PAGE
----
Arnie Pike's never met a curb he didn't want to have cut.
Pike, 68, began using a wheelchair after suffering a stroke 12 years ago. The Placentia resident has become a voice for disabled people, arguing before city councils and transit authorities throughout Orange County for smoother sidewalks, wheelchair ramps and better access.
"We never ask for more than any other person, just what is fair," he said during a recent interview with his service dog, Fort, at his side.
Pike is a prickly thorn in the side of bureaucrats. At transportation planning meetings, he often holds officials accountable, reminding them that disabled people pay taxes and, despite their legal protections under the Americans With Disabilities Act, are not always provided the same services as able-bodied individuals.
Take bus stops, for instance.
Pike, joined by other wheelchair users, has kept a vigilant eye on the Orange County Transportation Authority, which had said that by December 2007, the county's 6,500 bus stops would have been modified.
"They're supposed to have fixed all these bus stops by now, but they're not done in north Orange County and they're definitely not all done in Placentia or Brea," he said.
Last week, OCTA approved $812,830 to modify bus stops in Brea, La Habra, Fountain Valley, Westminster, Seal Beach, Laguna Beach and Huntington Beach.
The agency now says bus stop modifications should be done by June -- at a final cost of $15.8 million. OCTA observers credit board members -- including Gregory Winterbottom, who uses a wheelchair -- and testimony of passengers such as Pike.
"Arnie is the real thing," said Christie Rudder, an advocate for the disabled with the Dayle McIntosh Center in Garden Grove. "But you have to understand that we have people in wheelchairs having to travel in the street because the curbs aren't cut and they have nowhere to go but find the next driveway.
"Some of the bus stops, like at the Brea Mall, leave you on an island stuck in the middle of the street with no curb cutoffs," she added.
The OCTA program is unique among Southern California transit agencies. Riverside Transit Authority has recently stepped up its bus stop improvement program by teaming with the city of Riverside in response to complaints from the disabled community, Bradley Weaver, an RTA spokesman said. Of 3,800 total stops, 36 were modified in 2006 and 76 are targeted for upgrades, he said.
The Los Angeles County Metropolitan Transportation Authority, the largest transit agency in Southern California, has 18,500 bus stops. The agency provides transportation programs for seniors and the disabled but refers ADA compliance upgrades for bus stops to the 89 cities in its service area.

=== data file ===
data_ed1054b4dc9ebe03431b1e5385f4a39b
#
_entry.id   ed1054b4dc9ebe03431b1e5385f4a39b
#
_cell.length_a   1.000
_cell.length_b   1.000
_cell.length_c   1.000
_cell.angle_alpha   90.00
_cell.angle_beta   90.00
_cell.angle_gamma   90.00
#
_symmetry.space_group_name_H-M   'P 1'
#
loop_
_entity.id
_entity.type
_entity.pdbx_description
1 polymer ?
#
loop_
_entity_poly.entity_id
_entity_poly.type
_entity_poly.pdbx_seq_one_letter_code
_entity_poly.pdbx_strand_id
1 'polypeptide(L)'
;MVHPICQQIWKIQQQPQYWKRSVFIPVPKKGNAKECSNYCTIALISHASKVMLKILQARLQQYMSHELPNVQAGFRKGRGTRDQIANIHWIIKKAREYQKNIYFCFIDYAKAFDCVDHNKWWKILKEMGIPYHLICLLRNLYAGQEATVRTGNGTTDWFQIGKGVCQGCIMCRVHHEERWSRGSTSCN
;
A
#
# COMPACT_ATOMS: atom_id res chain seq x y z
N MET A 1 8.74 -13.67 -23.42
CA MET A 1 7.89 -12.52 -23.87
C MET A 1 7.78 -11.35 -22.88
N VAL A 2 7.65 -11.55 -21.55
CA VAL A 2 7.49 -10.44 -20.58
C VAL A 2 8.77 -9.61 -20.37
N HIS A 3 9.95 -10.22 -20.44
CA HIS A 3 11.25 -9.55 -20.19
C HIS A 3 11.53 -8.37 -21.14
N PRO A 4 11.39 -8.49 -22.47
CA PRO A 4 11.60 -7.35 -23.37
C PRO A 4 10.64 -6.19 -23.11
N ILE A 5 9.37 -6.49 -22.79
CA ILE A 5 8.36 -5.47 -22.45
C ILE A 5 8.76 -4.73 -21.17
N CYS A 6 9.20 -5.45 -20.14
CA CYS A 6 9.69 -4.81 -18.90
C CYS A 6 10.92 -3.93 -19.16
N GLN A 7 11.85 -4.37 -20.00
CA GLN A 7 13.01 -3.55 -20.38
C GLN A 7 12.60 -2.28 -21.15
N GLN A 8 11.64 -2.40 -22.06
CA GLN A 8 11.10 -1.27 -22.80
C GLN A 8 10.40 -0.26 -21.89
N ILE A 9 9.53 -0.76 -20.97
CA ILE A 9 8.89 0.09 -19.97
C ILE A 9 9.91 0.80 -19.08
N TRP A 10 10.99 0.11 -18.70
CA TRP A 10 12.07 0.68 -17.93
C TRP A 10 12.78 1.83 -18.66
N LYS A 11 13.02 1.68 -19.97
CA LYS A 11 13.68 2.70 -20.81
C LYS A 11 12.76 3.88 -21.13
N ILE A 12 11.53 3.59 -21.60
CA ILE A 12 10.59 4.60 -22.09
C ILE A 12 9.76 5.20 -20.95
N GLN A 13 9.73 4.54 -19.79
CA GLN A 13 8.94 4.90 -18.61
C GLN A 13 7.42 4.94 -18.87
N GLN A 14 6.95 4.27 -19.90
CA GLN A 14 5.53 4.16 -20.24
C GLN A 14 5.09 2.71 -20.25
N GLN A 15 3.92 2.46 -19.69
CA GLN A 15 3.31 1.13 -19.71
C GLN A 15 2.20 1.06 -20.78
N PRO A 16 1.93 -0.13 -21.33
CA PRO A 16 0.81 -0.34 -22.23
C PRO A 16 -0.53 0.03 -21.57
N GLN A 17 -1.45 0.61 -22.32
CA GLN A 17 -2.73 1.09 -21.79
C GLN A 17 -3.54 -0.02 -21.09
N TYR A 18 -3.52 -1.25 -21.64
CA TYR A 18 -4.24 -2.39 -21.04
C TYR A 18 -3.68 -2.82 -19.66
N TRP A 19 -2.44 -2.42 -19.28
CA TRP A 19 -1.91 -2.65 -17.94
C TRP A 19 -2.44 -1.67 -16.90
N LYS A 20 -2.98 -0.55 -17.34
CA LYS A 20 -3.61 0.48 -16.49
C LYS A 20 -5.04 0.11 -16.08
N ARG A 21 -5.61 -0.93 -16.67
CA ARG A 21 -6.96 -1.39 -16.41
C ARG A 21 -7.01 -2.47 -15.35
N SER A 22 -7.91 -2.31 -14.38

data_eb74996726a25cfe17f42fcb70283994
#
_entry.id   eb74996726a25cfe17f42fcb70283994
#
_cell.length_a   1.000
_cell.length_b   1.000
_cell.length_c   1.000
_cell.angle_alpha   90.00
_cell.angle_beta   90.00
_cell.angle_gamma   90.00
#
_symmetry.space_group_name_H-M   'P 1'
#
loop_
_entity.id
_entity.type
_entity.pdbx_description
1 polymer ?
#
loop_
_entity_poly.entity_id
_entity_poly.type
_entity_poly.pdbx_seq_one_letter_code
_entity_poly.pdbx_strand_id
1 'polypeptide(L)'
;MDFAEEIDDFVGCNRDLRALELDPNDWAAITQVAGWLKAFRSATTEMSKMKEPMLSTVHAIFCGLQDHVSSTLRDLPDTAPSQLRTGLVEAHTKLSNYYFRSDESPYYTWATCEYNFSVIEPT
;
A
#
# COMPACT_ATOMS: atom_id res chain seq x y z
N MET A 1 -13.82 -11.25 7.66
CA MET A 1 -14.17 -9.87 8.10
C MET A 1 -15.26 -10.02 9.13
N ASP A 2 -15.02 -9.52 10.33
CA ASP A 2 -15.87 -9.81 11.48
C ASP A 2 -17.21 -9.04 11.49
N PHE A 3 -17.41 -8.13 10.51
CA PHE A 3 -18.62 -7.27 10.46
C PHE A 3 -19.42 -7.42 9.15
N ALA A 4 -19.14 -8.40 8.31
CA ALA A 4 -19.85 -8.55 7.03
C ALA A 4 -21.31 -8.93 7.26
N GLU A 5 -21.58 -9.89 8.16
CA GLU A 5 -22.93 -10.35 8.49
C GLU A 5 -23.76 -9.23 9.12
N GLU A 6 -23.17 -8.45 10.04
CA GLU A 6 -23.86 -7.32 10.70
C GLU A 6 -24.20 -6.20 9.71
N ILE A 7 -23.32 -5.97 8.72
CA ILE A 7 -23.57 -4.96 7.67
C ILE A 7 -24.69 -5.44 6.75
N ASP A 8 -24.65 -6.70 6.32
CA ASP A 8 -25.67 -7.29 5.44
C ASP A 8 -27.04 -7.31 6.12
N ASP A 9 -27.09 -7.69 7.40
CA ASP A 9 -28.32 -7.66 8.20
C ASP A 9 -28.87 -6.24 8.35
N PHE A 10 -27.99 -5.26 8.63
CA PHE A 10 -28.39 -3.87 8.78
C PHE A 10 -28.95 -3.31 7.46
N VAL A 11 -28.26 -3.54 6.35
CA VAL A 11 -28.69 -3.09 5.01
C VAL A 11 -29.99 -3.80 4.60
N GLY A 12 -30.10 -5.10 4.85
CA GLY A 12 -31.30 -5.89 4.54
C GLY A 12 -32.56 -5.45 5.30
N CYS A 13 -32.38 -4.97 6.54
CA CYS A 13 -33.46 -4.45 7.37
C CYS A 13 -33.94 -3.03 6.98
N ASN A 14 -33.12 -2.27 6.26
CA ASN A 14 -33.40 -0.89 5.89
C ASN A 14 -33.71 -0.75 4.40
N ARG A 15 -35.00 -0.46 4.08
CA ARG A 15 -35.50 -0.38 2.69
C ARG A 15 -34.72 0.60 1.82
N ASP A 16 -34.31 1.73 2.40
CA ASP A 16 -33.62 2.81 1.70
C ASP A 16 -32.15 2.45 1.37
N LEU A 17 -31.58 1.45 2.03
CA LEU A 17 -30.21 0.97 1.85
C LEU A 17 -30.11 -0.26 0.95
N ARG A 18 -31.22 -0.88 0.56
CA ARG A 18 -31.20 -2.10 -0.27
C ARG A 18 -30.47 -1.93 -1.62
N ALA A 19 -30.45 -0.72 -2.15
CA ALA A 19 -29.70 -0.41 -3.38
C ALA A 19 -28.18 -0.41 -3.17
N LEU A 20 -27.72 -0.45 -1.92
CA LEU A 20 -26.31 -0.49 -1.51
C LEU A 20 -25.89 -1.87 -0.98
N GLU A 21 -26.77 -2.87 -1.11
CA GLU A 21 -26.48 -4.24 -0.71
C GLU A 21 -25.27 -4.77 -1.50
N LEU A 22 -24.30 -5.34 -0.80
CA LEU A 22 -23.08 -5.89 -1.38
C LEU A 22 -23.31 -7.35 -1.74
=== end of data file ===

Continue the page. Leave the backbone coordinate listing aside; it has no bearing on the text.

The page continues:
"That's because the cities own the land the bus stop is on," said David Sotero, an MTA spokesman. The MTA pays for a portion of the improvements by cities, he added.
Before his stroke, Pike wasn't as outspoken. An event planner, he retained the ability to speak but lost the use of his legs and control of his right arm.
He takes his duties seriously. Pike totes a fanny pack with tools of the trade: A measuring tape for sidewalks and narrow store aisles, a gauge to measure whether doors comply with ADA rules about the force needed to open them, and warnings for vehicles parked illegally in handicapped spaces.
Pike works for the day that bus stops are accessible, with wide sidewalks and tall curbs cut down so he can roll his wheelchair up and board a bus. In reality, many stops built decades ago have narrow sidewalks or none at all and are sometimes blocked by hydrants, poles and shrubbery.
"Until you get in a wheelchair," Pike said, "you don't know the problems. Many bus stops are surrounded by grass or sandy soil. I can't roll my chair through that; it just clogs down."
The responsibility for bus stops is a gray area, Rudder said. Although the bus stop and sidewalk are owned by the city they're in, the buses belong to OCTA. "Each one says it's the other one's responsibility for improvements," she said.
For years, OCTA failed to address the need, Winterbottom said. "It was never a policy not to do it," he said. "It just never registered on anyone's radar and it was the cities' responsibility. But the board has since voted to fix them up."
The OCTA targeted those stops most often used by disabled bus riders, providing improvements as a service. "The agency is not legally required to do this," said Thomas Bogard, an OCTA official. "But the board made a decision to do it as a service for all bus riders."
Not all bus stops can be improved, he said. Access at some is limited and will remain so because removing poles or hydrants and dealing with private property issues are too costly, he said.
The agency has made minor adjustments, such as relocating bus stops a few feet in either direction, Bogard said, adding that OCTA is in negotiation with the owner of the Brea Mall to fix its bus stop.
But Pike criticized OCTA for moving sluggishly. "The law says that if you receive public funds or provide a public service, that service has to be accessible for everyone."
He will stay vigilant, he said, and he is taking the fight to another front. During a brief trip to Balboa Island in Newport Beach, Pike's wife, Marilynn, parked in a handicapped space, but the high curb prevented their van's wheelchair ramp from fully extending. He now has the city in his sights.
Curbs on the island are high to prevent flood waters from going into homes and businesses, according to City Manager Homer Bludeau, who said sufficient handicapped parking spaces are available.
Not good enough for Pike: "All we wanted to do was shop around and get something to eat. They need to have a space that we can use. Otherwise, why call it a space for the handicapped?"